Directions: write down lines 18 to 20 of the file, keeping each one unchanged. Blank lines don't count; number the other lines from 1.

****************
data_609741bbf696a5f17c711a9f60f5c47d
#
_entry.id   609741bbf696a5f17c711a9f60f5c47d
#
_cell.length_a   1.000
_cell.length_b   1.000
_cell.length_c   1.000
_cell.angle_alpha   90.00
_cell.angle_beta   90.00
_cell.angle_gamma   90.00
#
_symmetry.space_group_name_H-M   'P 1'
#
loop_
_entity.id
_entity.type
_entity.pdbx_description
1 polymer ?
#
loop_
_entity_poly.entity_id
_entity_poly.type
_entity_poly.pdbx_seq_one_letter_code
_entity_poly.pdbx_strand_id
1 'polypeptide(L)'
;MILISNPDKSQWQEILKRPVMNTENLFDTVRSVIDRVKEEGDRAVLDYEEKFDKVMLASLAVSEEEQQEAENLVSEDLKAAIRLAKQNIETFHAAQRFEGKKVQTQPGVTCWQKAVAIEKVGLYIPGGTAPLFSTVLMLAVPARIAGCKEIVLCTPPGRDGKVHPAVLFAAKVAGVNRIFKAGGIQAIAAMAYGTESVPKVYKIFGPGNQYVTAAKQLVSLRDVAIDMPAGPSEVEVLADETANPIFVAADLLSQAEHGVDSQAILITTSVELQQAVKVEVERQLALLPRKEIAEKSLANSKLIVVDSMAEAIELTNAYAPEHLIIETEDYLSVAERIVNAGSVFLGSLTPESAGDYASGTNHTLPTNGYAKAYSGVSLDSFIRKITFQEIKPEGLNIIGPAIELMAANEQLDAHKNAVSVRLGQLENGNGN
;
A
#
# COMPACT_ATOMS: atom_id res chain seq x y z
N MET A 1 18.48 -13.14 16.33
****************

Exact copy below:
1 polymer ?
#
loop_